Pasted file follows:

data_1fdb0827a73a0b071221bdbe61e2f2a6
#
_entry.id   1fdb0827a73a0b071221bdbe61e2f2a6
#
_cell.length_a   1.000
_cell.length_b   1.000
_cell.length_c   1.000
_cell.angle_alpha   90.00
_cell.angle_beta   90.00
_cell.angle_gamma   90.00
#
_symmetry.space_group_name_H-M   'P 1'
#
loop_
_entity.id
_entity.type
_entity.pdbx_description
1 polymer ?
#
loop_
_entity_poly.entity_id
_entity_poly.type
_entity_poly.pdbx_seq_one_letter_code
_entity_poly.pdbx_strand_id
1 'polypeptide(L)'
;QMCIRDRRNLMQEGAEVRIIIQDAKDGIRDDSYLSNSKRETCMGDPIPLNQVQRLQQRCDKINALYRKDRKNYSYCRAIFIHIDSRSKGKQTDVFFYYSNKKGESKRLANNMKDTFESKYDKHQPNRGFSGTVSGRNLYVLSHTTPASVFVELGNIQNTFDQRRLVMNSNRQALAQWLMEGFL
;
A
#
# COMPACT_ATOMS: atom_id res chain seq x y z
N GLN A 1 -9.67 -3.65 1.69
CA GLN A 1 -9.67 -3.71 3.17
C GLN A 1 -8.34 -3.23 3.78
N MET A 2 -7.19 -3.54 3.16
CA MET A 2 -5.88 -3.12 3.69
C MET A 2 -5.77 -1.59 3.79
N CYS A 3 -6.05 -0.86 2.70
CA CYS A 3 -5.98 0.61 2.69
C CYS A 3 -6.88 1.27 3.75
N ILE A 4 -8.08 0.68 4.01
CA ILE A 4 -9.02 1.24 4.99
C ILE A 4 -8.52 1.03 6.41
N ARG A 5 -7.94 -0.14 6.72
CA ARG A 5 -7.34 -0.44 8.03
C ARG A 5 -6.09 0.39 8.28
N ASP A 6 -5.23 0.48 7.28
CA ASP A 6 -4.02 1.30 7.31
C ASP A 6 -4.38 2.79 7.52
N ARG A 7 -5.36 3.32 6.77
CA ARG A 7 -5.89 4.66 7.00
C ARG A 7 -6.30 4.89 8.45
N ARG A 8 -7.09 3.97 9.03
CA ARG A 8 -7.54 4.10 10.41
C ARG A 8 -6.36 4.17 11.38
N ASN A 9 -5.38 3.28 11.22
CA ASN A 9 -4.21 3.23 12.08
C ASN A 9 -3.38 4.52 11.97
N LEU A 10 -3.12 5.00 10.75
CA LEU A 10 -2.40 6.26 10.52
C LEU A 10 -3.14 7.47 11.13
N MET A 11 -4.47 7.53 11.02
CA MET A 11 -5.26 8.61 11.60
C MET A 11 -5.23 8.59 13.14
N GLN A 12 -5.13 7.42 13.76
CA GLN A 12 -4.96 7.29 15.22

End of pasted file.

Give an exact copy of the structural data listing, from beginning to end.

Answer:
data_1fdb0827a73a0b071221bdbe61e2f2a6
#
_entry.id   1fdb0827a73a0b071221bdbe61e2f2a6
#
_cell.length_a   1.000
_cell.length_b   1.000
_cell.length_c   1.000
_cell.angle_alpha   90.00
_cell.angle_beta   90.00
_cell.angle_gamma   90.00
#
_symmetry.space_group_name_H-M   'P 1'
#
loop_
_entity.id
_entity.type
_entity.pdbx_description
1 polymer ?
#
loop_
_entity_poly.entity_id
_entity_poly.type
_entity_poly.pdbx_seq_one_letter_code
_entity_poly.pdbx_strand_id
1 'polypeptide(L)'
;QMCIRDRRNLMQEGAEVRIIIQDAKDGIRDDSYLSNSKRETCMGDPIPLNQVQRLQQRCDKINALYRKDRKNYSYCRAIFIHIDSRSKGKQTDVFFYYSNKKGESKRLANNMKDTFESKYDKHQPNRGFSGTVSGRNLYVLSHTTPASVFVELGNIQNTFDQRRLVMNSNRQALAQWLMEGFL
;
A
#
# COMPACT_ATOMS: atom_id res chain seq x y z
N GLN A 1 -9.67 -3.65 1.69
CA GLN A 1 -9.67 -3.71 3.17
C GLN A 1 -8.34 -3.23 3.78
N MET A 2 -7.19 -3.54 3.16
CA MET A 2 -5.88 -3.12 3.69
C MET A 2 -5.77 -1.59 3.79
N CYS A 3 -6.05 -0.86 2.70
CA CYS A 3 -5.98 0.61 2.69
C CYS A 3 -6.88 1.27 3.75
N ILE A 4 -8.08 0.68 4.01
CA ILE A 4 -9.02 1.24 4.99
C ILE A 4 -8.52 1.03 6.41
N ARG A 5 -7.94 -0.14 6.72
CA ARG A 5 -7.34 -0.44 8.03
C ARG A 5 -6.09 0.39 8.28
N ASP A 6 -5.23 0.48 7.28
CA ASP A 6 -4.02 1.30 7.31
C ASP A 6 -4.38 2.79 7.52
N ARG A 7 -5.36 3.32 6.77
CA ARG A 7 -5.89 4.66 7.00
C ARG A 7 -6.30 4.89 8.45
N ARG A 8 -7.09 3.97 9.03
CA ARG A 8 -7.54 4.10 10.41
C ARG A 8 -6.36 4.17 11.38
N ASN A 9 -5.38 3.28 11.22
CA ASN A 9 -4.21 3.23 12.08
C ASN A 9 -3.38 4.52 11.97
N LEU A 10 -3.12 5.00 10.75
CA LEU A 10 -2.40 6.26 10.52
C LEU A 10 -3.14 7.47 11.13
N MET A 11 -4.47 7.53 11.02
CA MET A 11 -5.26 8.61 11.60
C MET A 11 -5.23 8.59 13.14
N GLN A 12 -5.13 7.42 13.76
CA GLN A 12 -4.96 7.29 15.22